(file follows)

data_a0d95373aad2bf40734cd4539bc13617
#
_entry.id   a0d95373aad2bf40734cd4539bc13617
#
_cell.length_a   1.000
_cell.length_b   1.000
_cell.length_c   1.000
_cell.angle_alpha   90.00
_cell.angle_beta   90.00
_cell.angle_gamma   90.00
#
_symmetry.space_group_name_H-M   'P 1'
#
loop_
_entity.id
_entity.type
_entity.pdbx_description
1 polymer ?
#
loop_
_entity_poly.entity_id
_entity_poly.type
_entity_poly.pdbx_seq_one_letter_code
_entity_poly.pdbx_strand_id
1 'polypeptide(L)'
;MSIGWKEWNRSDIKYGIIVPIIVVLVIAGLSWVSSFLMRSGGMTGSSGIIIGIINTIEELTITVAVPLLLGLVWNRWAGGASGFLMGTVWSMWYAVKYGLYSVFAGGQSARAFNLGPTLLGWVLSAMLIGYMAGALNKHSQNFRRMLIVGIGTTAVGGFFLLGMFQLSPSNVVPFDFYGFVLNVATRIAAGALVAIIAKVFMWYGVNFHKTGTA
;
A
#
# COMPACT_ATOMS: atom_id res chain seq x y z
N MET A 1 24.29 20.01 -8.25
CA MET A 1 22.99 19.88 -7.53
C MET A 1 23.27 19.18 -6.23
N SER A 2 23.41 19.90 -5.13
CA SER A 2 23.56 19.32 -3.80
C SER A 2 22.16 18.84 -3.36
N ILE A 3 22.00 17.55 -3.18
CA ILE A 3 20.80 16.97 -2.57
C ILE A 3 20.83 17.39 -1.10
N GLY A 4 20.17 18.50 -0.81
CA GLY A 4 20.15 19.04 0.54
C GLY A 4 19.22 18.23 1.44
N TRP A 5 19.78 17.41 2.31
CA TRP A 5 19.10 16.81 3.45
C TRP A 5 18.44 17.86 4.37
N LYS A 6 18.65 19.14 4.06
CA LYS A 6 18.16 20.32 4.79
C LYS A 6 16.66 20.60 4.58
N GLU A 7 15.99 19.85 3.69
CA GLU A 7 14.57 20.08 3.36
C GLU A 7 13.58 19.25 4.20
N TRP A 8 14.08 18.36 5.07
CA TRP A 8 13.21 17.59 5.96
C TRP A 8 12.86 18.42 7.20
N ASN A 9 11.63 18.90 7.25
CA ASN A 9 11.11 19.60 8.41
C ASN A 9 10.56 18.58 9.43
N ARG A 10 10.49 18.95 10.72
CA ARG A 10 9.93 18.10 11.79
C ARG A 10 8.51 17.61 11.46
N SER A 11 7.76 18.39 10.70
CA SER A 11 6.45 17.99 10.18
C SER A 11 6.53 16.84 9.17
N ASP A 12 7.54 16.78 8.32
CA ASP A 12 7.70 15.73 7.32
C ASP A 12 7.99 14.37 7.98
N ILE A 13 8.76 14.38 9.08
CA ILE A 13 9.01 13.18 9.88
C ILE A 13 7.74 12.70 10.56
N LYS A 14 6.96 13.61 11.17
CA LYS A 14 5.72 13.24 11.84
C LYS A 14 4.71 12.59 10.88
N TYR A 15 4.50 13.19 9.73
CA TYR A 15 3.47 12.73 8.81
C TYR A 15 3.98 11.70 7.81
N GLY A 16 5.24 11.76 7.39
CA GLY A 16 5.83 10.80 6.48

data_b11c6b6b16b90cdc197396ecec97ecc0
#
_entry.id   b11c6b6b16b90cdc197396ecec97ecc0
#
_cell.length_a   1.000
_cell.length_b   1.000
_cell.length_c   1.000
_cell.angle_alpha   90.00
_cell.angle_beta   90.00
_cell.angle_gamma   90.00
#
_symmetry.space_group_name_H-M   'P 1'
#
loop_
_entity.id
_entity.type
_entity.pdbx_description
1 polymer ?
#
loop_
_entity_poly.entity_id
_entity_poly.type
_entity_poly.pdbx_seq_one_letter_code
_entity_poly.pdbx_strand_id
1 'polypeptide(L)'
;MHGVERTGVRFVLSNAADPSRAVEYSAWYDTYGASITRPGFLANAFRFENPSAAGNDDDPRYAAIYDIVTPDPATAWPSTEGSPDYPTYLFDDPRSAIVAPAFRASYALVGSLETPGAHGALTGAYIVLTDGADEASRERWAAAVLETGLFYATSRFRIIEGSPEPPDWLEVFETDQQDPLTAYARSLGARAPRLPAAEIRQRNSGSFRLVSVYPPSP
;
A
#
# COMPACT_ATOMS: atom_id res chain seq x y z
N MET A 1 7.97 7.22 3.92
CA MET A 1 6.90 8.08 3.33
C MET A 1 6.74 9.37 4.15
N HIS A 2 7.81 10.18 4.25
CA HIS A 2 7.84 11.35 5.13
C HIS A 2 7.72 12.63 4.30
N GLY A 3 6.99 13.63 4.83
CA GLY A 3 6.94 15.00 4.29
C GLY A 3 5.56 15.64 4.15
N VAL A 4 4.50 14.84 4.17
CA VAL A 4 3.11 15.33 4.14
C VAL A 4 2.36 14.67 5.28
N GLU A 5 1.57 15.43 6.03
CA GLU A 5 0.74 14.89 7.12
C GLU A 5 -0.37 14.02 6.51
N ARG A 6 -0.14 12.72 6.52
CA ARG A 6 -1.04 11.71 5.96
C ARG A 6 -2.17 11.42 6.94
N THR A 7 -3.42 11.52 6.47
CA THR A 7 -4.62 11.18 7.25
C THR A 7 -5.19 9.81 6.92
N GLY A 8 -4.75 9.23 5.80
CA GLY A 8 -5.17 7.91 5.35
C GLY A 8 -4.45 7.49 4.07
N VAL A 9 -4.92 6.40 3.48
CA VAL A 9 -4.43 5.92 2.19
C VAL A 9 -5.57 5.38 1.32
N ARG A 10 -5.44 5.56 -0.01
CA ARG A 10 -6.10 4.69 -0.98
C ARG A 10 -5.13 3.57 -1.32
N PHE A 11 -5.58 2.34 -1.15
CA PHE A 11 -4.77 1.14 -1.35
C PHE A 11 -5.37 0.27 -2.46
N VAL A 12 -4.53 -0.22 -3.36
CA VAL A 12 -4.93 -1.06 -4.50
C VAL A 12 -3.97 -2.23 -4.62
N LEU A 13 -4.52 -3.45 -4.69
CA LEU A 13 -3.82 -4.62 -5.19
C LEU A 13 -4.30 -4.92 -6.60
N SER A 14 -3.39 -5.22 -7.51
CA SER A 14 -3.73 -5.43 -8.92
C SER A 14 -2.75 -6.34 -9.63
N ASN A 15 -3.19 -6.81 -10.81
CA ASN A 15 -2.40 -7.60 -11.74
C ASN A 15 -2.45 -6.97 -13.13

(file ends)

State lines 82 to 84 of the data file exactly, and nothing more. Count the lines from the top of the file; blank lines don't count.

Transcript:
_cell.length_a   1.000
_cell.length_b   1.000
_cell.length_c   1.000